I love: journalism, popcorn, teaching, Marvel, AP Style, interviews, musicals, lists,
coffee, photography, research,
Gonzaga basketball and
geeking out with people about
their favorite movies
and TV shows.

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Making a meaningful career out of being a nerd

I am a journalist who creates content about the film and television industry that goes deep, is interesting and excites my sources and audience.

I’m inspired by going behind the scenes. It’s why I became a journalist, to uncover the stories behind the stories. This passion began by watching behind the scenes on the DVD’s of my Disney movies as a kid. It transformed into reading Live from New York: An Uncensored History of Saturday Night Live and watching Inside the Actor’s Studio to get as much insight as possible into the work of the people I was seeing on the screen and the ones behind the camera.

Now, it has resulted in who I am today, a journalist who is writing about what inspires her. There are so many people who work on these products and there is such magic to understanding the work they do and how they develop a story into a masterpiece. I want to create content about that process to show people the complexity of the art that is film and television.

To make a long story long...

There are a few things I have known for the majority of my life: I love movies (and TV, and theater and, and, and…but it started with movies), I have a weird encyclopedic knowledge of actors and actresses, I've always loved watching the news, I adore working with students and I am an analytical creative.

When I realized all these things my career path became obvious: I knew I was going to be an arts journalist and an educator.

My parents took me to see Finding Nemo when I was 4 years old and ever since I've been obsessed with film and learning about how the entertainment industry works. But, growing up in the mile-by-mile farm town of Davenport, Washington direct access to entertainment and journalism was nonexistent. So began my unique and unconventional odyssey to become the journalist I am today.

If I've learned anything from my journey it's the importance of being a planner who can pivot. I have somehow accomplished everything I have set out to do, but not in the way I ever expected to do it. And I’ve picked up some extra passions along the way. It's taken drive, patience, creativity and a willingness to try everything to find myself where I am today, and I will continue to use those traits to find success throughout my career.

The first unexpected decision came when I committed to Gonzaga University instead of a journalism school on the East Coast. While at GU I served as the editor-in-chief of the student newspaper The Gonzaga Bulletin during the fall of 2020 (you know, the height of covid), and by the end of my 3 years there, I had written over 100 stories for all sections. I traveled to March Madness to cover the women's basketball team, won awards for covering protests and emerged as the victor in my 3 year battle with Adobe InDesign.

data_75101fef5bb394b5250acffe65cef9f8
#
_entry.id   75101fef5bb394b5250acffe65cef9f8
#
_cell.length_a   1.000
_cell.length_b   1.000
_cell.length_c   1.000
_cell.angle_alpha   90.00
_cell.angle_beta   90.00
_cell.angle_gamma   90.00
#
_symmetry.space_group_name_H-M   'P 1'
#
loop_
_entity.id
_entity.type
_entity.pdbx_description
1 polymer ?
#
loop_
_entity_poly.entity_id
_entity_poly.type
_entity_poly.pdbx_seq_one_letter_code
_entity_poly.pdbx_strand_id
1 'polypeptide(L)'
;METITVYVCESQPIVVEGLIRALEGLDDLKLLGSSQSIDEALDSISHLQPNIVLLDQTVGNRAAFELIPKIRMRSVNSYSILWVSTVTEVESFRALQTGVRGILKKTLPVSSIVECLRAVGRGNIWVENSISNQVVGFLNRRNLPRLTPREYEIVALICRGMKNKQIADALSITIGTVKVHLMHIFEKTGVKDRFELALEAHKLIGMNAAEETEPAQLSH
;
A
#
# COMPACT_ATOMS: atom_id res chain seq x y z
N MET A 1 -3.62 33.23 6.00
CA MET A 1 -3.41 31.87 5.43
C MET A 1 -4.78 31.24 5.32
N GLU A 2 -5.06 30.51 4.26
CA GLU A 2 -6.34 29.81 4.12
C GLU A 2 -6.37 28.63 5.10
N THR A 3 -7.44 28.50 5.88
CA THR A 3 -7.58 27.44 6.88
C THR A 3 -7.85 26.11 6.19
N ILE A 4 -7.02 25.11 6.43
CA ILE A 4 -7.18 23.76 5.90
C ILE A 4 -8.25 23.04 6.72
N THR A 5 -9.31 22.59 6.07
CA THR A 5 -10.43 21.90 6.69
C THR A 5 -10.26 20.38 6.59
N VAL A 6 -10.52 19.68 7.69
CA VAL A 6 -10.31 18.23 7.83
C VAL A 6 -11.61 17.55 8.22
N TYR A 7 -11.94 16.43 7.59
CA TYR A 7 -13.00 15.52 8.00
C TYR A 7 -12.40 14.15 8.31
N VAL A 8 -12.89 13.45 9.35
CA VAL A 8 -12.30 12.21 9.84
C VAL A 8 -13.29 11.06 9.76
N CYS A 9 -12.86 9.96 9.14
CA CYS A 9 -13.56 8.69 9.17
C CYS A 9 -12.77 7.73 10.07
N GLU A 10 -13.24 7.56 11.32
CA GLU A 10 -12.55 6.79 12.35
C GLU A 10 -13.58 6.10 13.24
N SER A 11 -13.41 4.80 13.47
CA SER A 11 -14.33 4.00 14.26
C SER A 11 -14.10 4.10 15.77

I realized quickly that grad school was the next logical step in my journey. During undergrad, I obtained a minor in communication studies and had a consistent work-study job through Spokane Public Schools. Added to my work at The Bulletin, where I worked to teach students the basics of journalism, incorporating education into my career goals seemed like a natural fit. 

When I was looking at schools for undergrad, I toured Syracuse University but brushed it away. Then when grad school came around, I decided to apply. Now, I have a master's degree from the Goldring Arts Journalism and Communications program from the esteemed S.I. Newhouse School of Public Communications. At SU I wrote stories about things like mental health representation on WandaVision, learned how to code, copy edit and take photos for publication.

Throughout my entire higher education, I have also worked. What started as a necessity to pay for school quickly turned into some of the most important career development I have received. At The Inlander I got to cover Les Miserables (which was the first time I covered a play on a press pass). I wrote about everything from roofs to game shows to farmers to marathons at The Spokesman-Review on 24-hour deadlines. And my time at Spokane Public Schools granted me the opportunity to work with kids directly in the classroom as well as over the summer during the height of the pandemic. 

Ultimately my goal is to mix my two passions of journalism and education together. I want to use my passions and skillset in my career to make the world a better and more informed place. A professor once told me that we go into journalism and academia not to sell a product or please a corporation but to do right by people. That’s exactly what I am doing.

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